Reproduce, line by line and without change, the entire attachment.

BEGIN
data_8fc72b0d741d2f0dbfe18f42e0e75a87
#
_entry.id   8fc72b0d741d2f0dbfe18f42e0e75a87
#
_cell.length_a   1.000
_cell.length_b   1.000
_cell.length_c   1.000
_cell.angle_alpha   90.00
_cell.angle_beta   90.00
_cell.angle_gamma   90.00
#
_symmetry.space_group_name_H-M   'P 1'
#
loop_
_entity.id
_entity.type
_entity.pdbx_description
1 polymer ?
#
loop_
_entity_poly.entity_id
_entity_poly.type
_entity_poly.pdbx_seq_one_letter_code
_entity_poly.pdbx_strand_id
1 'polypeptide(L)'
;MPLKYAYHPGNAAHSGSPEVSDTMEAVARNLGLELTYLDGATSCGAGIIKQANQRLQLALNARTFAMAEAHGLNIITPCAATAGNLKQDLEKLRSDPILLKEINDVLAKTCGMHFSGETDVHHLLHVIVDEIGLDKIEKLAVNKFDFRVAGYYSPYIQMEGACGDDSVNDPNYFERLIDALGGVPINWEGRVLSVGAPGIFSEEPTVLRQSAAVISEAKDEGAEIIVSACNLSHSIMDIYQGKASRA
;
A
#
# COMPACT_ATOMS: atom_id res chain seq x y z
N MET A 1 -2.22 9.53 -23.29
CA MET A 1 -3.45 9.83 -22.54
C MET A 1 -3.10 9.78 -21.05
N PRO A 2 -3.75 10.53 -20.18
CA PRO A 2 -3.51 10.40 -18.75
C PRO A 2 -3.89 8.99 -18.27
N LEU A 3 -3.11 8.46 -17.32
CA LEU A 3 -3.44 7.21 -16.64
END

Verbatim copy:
data_8fc72b0d741d2f0dbfe18f42e0e75a87
#
_entry.id   8fc72b0d741d2f0dbfe18f42e0e75a87
#
_cell.length_a   1.000
_cell.length_b   1.000
_cell.length_c   1.000
_cell.angle_alpha   90.00
_cell.angle_beta   90.00
_cell.angle_gamma   90.00
#
_symmetry.space_group_name_H-M   'P 1'
#
loop_
_entity.id
_entity.type
_entity.pdbx_description
1 polymer ?
#
loop_
_entity_poly.entity_id
_entity_poly.type
_entity_poly.pdbx_seq_one_letter_code
_entity_poly.pdbx_strand_id
1 'polypeptide(L)'
;MPLKYAYHPGNAAHSGSPEVSDTMEAVARNLGLELTYLDGATSCGAGIIKQANQRLQLALNARTFAMAEAHGLNIITPCAATAGNLKQDLEKLRSDPILLKEINDVLAKTCGMHFSGETDVHHLLHVIVDEIGLDKIEKLAVNKFDFRVAGYYSPYIQMEGACGDDSVNDPNYFERLIDALGGVPINWEGRVLSVGAPGIFSEEPTVLRQSAAVISEAKDEGAEIIVSACNLSHSIMDIYQGKASRA
;
A
#
# COMPACT_ATOMS: atom_id res chain seq x y z
N MET A 1 -2.22 9.53 -23.29
CA MET A 1 -3.45 9.83 -22.54
C MET A 1 -3.10 9.78 -21.05
N PRO A 2 -3.75 10.53 -20.18
CA PRO A 2 -3.51 10.40 -18.75
C PRO A 2 -3.89 8.99 -18.27
N LEU A 3 -3.11 8.46 -17.32
CA LEU A 3 -3.44 7.21 -16.64